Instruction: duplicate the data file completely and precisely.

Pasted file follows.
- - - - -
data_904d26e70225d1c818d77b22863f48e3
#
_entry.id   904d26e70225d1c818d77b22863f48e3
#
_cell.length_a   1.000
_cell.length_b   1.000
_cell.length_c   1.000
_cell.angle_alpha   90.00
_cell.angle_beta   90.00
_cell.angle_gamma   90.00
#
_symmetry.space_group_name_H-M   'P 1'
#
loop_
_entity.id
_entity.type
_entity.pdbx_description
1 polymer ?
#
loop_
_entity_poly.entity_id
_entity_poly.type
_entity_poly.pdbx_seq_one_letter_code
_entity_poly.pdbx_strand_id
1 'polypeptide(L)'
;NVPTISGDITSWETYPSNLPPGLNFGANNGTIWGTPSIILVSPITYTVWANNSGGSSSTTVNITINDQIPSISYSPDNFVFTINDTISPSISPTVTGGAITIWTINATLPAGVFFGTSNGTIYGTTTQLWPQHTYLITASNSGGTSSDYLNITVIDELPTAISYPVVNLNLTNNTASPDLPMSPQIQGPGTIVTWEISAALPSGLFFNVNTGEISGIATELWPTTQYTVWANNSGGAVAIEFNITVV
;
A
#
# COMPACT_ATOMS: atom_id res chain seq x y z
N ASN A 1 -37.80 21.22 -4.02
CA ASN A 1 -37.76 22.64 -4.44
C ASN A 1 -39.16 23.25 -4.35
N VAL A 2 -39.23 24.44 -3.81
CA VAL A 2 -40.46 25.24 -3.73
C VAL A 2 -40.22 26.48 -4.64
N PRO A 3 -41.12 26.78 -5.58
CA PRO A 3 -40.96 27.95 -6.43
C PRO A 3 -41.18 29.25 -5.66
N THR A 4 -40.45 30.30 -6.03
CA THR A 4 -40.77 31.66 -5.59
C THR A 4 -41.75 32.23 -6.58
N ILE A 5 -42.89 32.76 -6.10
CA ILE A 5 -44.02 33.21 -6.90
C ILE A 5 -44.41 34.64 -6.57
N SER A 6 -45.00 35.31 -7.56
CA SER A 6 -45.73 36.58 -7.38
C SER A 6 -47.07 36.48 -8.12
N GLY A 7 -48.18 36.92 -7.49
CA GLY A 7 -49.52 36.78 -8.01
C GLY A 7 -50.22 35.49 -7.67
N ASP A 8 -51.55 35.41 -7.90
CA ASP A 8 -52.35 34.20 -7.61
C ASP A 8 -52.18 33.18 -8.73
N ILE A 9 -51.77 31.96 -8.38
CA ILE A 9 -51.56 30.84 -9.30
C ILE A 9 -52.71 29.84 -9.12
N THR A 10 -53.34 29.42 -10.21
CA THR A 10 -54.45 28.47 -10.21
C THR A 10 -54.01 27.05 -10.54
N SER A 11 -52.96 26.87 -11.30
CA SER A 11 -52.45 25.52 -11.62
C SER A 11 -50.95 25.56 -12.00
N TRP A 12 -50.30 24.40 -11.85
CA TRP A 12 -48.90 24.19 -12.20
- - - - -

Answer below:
data_904d26e70225d1c818d77b22863f48e3
#
_entry.id   904d26e70225d1c818d77b22863f48e3
#
_cell.length_a   1.000
_cell.length_b   1.000
_cell.length_c   1.000
_cell.angle_alpha   90.00
_cell.angle_beta   90.00
_cell.angle_gamma   90.00
#
_symmetry.space_group_name_H-M   'P 1'
#
loop_
_entity.id
_entity.type
_entity.pdbx_description
1 polymer ?
#
loop_
_entity_poly.entity_id
_entity_poly.type
_entity_poly.pdbx_seq_one_letter_code
_entity_poly.pdbx_strand_id
1 'polypeptide(L)'
;NVPTISGDITSWETYPSNLPPGLNFGANNGTIWGTPSIILVSPITYTVWANNSGGSSSTTVNITINDQIPSISYSPDNFVFTINDTISPSISPTVTGGAITIWTINATLPAGVFFGTSNGTIYGTTTQLWPQHTYLITASNSGGTSSDYLNITVIDELPTAISYPVVNLNLTNNTASPDLPMSPQIQGPGTIVTWEISAALPSGLFFNVNTGEISGIATELWPTTQYTVWANNSGGAVAIEFNITVV
;
A
#
# COMPACT_ATOMS: atom_id res chain seq x y z
N ASN A 1 -37.80 21.22 -4.02
CA ASN A 1 -37.76 22.64 -4.44
C ASN A 1 -39.16 23.25 -4.35
N VAL A 2 -39.23 24.44 -3.81
CA VAL A 2 -40.46 25.24 -3.73
C VAL A 2 -40.22 26.48 -4.64
N PRO A 3 -41.12 26.78 -5.58
CA PRO A 3 -40.96 27.95 -6.43
C PRO A 3 -41.18 29.25 -5.66
N THR A 4 -40.45 30.30 -6.03
CA THR A 4 -40.77 31.66 -5.59
C THR A 4 -41.75 32.23 -6.58
N ILE A 5 -42.89 32.76 -6.10
CA ILE A 5 -44.02 33.21 -6.90
C ILE A 5 -44.41 34.64 -6.57
N SER A 6 -45.00 35.31 -7.56
CA SER A 6 -45.73 36.58 -7.38
C SER A 6 -47.07 36.48 -8.12
N GLY A 7 -48.18 36.92 -7.49
CA GLY A 7 -49.52 36.78 -8.01
C GLY A 7 -50.22 35.49 -7.67
N ASP A 8 -51.55 35.41 -7.90
CA ASP A 8 -52.35 34.20 -7.61
C ASP A 8 -52.18 33.18 -8.73
N ILE A 9 -51.77 31.96 -8.38
CA ILE A 9 -51.56 30.84 -9.30
C ILE A 9 -52.71 29.84 -9.12
N THR A 10 -53.34 29.42 -10.21
CA THR A 10 -54.45 28.47 -10.21
C THR A 10 -54.01 27.05 -10.54
N SER A 11 -52.96 26.87 -11.30
CA SER A 11 -52.45 25.52 -11.62
C SER A 11 -50.95 25.56 -12.00
N TRP A 12 -50.30 24.40 -11.85
CA TRP A 12 -48.90 24.19 -12.20